Thursday, June 01, 2006

Fata Morgana

There was a trend in the sixties and seventies for directors (Godard, Tarkovsky, Marker) to use real locations in science fiction films to emphasise, in J.G. Ballard’s words, that earth is the alien planet. However, it was Werner Herzog who took this approach furthest in Fata Morgana (1971), jettisoning the science fiction plot altogether and retaining only a sequence of images that convey a strange world seen for the first time: strange cities and abandoned structures, deserts like the surface of other planets, mysterious landforms. In one sequence shot in Algeria, tower like structures are visible in the haze of the horizon, arranged like the soft forms in a Giorgio Morandi painting. In another, the desert rolls past in sharply defined abstract curves, like the dunescapes of Edward Weston. These landscapes were all real locations, unfamiliar to Western cinema goers. But stranger still were the mirages that Herzog filmed in the desert: floating lakes, blurred rocks and mysterious moving vehicles, none of which were there. Here, in his search for new images, Herzog went beyond the idea of locating rarely seen locations and found landscapes that only existed as atmospheric phenomena.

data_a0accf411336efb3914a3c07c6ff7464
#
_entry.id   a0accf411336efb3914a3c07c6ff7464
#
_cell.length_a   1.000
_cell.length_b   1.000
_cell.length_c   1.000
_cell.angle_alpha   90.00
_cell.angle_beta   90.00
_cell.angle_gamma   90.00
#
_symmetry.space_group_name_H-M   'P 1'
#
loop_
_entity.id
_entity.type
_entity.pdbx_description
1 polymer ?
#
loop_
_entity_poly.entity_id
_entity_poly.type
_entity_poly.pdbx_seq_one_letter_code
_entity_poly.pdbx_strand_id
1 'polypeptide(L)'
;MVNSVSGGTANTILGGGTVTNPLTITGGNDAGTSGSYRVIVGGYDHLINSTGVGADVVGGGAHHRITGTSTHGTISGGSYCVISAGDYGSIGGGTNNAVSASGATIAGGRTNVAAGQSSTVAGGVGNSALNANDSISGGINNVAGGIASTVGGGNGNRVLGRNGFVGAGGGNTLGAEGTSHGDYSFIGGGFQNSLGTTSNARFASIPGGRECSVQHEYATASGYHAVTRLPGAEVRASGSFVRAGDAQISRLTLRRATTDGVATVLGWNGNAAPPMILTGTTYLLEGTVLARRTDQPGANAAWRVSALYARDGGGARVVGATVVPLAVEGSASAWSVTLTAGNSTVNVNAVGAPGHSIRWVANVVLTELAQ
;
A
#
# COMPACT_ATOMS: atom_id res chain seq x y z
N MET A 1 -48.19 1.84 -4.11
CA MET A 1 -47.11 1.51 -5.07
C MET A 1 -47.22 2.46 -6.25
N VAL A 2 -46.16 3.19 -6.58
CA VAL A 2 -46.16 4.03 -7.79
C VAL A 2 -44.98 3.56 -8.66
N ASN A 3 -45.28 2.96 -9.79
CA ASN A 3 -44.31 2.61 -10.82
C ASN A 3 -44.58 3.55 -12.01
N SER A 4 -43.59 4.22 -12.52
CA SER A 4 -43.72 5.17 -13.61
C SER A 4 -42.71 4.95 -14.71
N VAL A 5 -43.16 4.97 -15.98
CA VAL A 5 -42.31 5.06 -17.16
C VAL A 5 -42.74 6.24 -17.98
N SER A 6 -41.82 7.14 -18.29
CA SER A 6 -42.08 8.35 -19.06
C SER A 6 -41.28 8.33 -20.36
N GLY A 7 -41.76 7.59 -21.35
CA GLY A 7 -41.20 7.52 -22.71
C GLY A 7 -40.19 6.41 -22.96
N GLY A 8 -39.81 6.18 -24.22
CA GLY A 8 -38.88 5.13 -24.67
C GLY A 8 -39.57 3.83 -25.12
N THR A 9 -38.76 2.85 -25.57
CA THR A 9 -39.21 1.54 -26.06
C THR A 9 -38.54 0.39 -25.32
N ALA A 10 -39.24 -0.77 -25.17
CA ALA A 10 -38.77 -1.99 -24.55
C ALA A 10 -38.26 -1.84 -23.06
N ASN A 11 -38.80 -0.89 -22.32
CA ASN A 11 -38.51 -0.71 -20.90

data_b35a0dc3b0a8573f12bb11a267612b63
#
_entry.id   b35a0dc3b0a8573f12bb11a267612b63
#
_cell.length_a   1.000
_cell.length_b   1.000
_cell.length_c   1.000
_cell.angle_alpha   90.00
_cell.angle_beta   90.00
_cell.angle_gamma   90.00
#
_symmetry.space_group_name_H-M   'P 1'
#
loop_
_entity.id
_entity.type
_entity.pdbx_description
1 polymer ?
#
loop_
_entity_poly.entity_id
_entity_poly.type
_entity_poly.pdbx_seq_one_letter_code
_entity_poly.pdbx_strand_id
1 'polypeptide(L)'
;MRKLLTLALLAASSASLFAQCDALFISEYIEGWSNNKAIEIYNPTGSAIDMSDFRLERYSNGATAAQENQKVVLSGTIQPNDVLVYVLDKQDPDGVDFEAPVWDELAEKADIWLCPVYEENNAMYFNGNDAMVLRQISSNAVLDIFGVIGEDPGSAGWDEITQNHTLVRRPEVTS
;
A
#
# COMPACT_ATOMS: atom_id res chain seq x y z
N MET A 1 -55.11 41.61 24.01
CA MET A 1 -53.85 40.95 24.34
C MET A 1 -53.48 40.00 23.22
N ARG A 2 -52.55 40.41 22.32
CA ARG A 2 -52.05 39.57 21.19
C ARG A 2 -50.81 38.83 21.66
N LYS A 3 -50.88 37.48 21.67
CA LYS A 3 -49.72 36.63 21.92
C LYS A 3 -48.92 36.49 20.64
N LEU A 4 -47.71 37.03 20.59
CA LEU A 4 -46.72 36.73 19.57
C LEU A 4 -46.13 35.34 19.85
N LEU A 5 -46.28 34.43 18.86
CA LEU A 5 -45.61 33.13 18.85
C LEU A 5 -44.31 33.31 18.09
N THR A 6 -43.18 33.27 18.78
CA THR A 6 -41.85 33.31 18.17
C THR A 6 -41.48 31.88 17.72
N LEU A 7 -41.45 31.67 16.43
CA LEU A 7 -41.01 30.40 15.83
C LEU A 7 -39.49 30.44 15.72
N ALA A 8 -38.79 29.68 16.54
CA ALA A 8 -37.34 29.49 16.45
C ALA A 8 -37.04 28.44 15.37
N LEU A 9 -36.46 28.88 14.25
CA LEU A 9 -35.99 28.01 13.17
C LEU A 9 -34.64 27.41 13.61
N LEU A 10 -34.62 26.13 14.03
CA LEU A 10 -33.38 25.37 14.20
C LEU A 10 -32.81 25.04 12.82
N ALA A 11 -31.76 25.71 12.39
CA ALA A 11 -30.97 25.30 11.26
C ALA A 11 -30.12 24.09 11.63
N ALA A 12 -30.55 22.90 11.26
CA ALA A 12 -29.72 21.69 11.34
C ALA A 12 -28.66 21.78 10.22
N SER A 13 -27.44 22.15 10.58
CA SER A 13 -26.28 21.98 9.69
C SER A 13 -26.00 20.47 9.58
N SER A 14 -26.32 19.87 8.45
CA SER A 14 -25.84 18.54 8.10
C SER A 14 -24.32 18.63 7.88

Anonymous said...

I'm wondering if you happen to know the location of the amazing waterfall in that film. I am haunted by that image.

Plinius said...

Sorry, no. Someone else may know... The DVD has a great commentary by Herzog - he may mention it there. I don't own a copy of the DVD... maybe I should!